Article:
PREVIEW: FOMC July Decision at 1900BST/1400ET
The FOMC is expected to keep interest rates unchanged at this meeting at 1.00%-1.25%, after hiking rates in June. All analysts surveyed by Reuters expect the Fed to keep rates unchanged with markets currently pricing in a 97% chance of rates staying on hold. With no press conference from the Fed Chair Yellen or Summary of Economic Projections released at this meeting, focus will be on the accompanying statement for the Fed’s views on inflation and any timing on the beginning of normalising the balance sheet. Most analysts expect little change to the statement.
The previous statement said the Fed still expects inflation (PCE) to stabilise around the Committee’s objective of 2.0% in the medium term, although on a 12-month basis was still expected to remain below 2.0%. Deutsche Bank say the Fed “will need to acknowledge the further decline in inflation since the June meeting” but should keep their medium-term view unchanged. Since the last meeting, Yellen spoke to Congress and although she noted that it was mostly temporary factors holding inflation down, she said she “recognised the dangers of persistently undershooting the Fed’s 2.0% target.”
The Fed appears to be committed to shrinking its balance sheet, with most analysts expecting an announcement by the end of the year. The Fed’s most recent forward guidance has suggested that the start of balance sheet normalisation will be implemented in 2017, provided the economy evolves in line with expectations.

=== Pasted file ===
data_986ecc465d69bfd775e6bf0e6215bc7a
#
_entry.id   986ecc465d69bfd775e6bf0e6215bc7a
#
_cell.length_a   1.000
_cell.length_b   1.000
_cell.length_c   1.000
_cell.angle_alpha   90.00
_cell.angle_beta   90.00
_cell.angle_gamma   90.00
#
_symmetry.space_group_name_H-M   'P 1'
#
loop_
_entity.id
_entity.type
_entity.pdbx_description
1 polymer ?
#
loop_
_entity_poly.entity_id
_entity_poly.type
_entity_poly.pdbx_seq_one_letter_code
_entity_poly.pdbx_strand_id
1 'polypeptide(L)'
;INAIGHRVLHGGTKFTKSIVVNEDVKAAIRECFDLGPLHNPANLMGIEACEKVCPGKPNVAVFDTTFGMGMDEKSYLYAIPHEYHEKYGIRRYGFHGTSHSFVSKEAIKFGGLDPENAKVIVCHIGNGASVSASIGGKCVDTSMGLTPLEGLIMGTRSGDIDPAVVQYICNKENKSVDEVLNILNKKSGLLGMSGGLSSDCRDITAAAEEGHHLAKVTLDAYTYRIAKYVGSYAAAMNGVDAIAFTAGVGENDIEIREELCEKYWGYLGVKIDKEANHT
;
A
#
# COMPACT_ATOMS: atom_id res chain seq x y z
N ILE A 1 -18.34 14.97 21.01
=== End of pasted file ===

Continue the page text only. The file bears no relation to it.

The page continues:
Most analysts are not expecting an announcement of the start date of balance sheet normalisation at this meeting but there could be a tweak in the language. HSBC say the Fed could announce that they will begin balance sheet normalisation “relatively soon”, opening the door for a September announcement, to begin shortly after. In her semi-annual testimony to Congress, Yellen said she “expects balance sheet reduction to begin soon”.
Even if the Fed do announce a change to the balance sheet policy, they will likely attempt to minimise the impact this will have on financial markets by saying the process will be gradual, similar to the guidance on interest rates.
Overall, this meeting should not be a game changer as the Fed tend to communicate changes to policy relatively far in advance and there has been no indication that they will venture too far from the script at this meeting. Barclays say that “an announcement on balance sheet normalization in July would leave open the possibility of two additional rate hikes this year. This would likely send a more hawkish signal than warranted given the incoming data on activity and, in particular, inflation.”
As a reminder, there is no press conference from the Fed Chair Yellen or Summary of Economic Projections released at this meeting.
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For a summary of what the banks are saying on this meeting, please click here